LONDON: Canadian engineering firm SNC-Lavalin has written down $910 million in oil and gas assets amid continuing uncertainty over trade relations with Saudi Arabia.
The Canadian engineering giant had picked up a string of major contracts in the Kingdom before a diplomatic dispute between the two countries last summer clouded the outlook for future orders.
The firm said on Friday that near-term prospects for the business were worsening in the face of rising trade challenges in the Kingdom.
“We disclosed back in August the potential effects of the Canadian- Saudi issue, and I think that in itself doesn’t affect the work we do today and the backlog we have,” said SNC-Lavalin CEO Neil Bruce in a video presentation accompanying the company’s full year results. “But it does put a lot of uncertainty into the future prospects because Saudi have been pretty clear that they are looking wherever they choose to maybe omit us from bidding things that traditionally we would have bid,” he said.
$1.6bn - SNC-Lavalin has reported a C$1.6 billion 4Q loss.
The writedown contributed to a C$1.6 billion ($1.2 billion) fourth-quarter loss at the contractor. The engineering company also faces headwinds in Latin America, where it reported a C$346 million loss related to what analysts understand to be Chilean state-run miner Codelco’s Chuquicamata copper mine.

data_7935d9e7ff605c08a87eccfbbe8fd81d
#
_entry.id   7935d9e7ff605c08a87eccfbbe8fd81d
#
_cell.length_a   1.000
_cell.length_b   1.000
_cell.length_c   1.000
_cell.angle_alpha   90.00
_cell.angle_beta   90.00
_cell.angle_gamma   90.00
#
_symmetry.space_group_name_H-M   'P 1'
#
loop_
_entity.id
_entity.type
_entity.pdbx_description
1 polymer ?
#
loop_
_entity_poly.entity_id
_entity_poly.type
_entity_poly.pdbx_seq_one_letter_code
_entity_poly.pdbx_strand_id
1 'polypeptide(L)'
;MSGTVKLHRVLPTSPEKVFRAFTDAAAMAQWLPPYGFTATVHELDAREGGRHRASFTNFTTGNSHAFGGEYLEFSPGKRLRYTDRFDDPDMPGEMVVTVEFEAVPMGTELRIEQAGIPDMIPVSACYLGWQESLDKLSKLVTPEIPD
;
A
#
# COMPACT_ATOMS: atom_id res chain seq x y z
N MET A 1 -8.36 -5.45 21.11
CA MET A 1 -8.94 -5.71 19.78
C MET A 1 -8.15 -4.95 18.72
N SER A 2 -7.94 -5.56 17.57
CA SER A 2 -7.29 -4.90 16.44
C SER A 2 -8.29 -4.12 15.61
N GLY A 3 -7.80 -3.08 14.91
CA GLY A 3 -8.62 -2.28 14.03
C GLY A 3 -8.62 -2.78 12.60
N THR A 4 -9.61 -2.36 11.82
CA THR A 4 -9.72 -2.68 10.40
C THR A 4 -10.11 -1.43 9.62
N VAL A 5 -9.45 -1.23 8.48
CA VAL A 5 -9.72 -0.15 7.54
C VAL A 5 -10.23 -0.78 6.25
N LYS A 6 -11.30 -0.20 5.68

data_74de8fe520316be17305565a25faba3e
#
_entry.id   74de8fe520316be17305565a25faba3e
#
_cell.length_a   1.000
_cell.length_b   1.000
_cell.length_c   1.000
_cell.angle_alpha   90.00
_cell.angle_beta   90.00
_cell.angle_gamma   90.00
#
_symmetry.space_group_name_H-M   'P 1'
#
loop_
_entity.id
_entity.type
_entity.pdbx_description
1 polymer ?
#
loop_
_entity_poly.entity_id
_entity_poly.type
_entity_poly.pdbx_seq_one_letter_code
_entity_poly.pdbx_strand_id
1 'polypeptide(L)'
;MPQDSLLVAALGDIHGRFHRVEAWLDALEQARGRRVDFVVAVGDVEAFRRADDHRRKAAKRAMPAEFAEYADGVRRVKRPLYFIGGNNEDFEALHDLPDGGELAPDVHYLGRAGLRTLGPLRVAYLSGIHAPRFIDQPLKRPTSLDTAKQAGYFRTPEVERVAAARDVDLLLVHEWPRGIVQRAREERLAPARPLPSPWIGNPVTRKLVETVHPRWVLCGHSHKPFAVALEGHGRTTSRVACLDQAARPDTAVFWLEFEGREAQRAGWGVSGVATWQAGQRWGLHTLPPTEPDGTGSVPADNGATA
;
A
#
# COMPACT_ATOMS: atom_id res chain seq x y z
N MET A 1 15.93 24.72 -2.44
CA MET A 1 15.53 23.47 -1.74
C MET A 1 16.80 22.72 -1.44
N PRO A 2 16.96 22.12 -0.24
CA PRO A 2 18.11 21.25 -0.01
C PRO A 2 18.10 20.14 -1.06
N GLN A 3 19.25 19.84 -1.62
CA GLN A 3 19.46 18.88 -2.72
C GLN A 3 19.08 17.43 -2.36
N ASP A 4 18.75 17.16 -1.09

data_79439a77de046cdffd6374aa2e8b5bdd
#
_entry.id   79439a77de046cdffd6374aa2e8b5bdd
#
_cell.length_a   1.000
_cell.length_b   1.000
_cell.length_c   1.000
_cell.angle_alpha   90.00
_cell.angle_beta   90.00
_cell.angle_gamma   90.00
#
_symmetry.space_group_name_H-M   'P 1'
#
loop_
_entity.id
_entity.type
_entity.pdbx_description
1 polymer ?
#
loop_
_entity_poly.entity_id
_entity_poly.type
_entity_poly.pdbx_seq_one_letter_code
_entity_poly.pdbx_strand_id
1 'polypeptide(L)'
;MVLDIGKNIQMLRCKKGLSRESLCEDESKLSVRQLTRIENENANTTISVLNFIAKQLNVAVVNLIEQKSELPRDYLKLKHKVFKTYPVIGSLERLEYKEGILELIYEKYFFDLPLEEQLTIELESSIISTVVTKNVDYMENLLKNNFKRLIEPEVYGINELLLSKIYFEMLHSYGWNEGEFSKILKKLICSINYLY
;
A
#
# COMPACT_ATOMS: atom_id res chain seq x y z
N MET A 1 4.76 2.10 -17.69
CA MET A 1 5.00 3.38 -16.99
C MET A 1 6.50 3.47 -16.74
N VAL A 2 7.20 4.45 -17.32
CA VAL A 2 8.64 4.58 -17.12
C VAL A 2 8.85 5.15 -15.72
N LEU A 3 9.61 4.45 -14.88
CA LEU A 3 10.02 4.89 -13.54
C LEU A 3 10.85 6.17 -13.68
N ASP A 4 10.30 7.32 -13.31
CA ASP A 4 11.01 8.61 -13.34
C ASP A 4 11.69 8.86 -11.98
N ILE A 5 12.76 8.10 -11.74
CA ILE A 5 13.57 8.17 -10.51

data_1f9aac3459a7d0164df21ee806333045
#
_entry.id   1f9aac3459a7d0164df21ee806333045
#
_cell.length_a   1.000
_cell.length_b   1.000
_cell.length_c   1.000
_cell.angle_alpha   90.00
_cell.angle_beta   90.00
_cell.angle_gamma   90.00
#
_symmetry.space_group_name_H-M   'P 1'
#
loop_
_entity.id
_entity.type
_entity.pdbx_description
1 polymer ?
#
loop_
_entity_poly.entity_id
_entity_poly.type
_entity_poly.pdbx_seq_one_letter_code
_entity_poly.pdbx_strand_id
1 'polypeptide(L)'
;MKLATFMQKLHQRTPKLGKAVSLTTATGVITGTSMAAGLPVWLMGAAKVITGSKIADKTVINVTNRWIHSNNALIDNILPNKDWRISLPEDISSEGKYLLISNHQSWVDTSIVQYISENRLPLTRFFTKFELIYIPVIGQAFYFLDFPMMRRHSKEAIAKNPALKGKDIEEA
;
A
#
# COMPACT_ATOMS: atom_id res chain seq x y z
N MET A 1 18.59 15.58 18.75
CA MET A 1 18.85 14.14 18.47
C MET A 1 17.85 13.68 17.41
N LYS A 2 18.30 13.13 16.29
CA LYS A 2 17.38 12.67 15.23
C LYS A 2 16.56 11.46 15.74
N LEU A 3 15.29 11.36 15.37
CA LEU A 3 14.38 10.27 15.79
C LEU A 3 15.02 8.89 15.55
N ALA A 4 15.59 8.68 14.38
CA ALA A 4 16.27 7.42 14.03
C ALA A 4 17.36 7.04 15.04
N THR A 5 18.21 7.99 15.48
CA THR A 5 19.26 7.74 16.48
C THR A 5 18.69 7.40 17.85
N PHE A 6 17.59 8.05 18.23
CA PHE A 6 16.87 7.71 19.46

As a result, SNC-Lavalin expects lower annual revenue from its metals and mining business.
Closer to home, the company is also in the middle of a political crisis that has enveloped Canadian Prime Minister Justin Trudeau, leading to the recent resignation of one of his key aides and a minister, Reuters reported.
The crisis follows allegations that Trudeau’s officials pressured a former minister to allow SNC to escape with a fine and avoid a trial over charges of bribing Libyan officials.
Saudi Arabia has been a lucrative market for the Canadian engineering giant.
Last April the contractor was appointed by Saudi Aramco to install additional facilities for a major gas processing facility in the Kingdom’s Eastern Province.
The following month it also bagged a contract for a major district cooling plant in Makkah.
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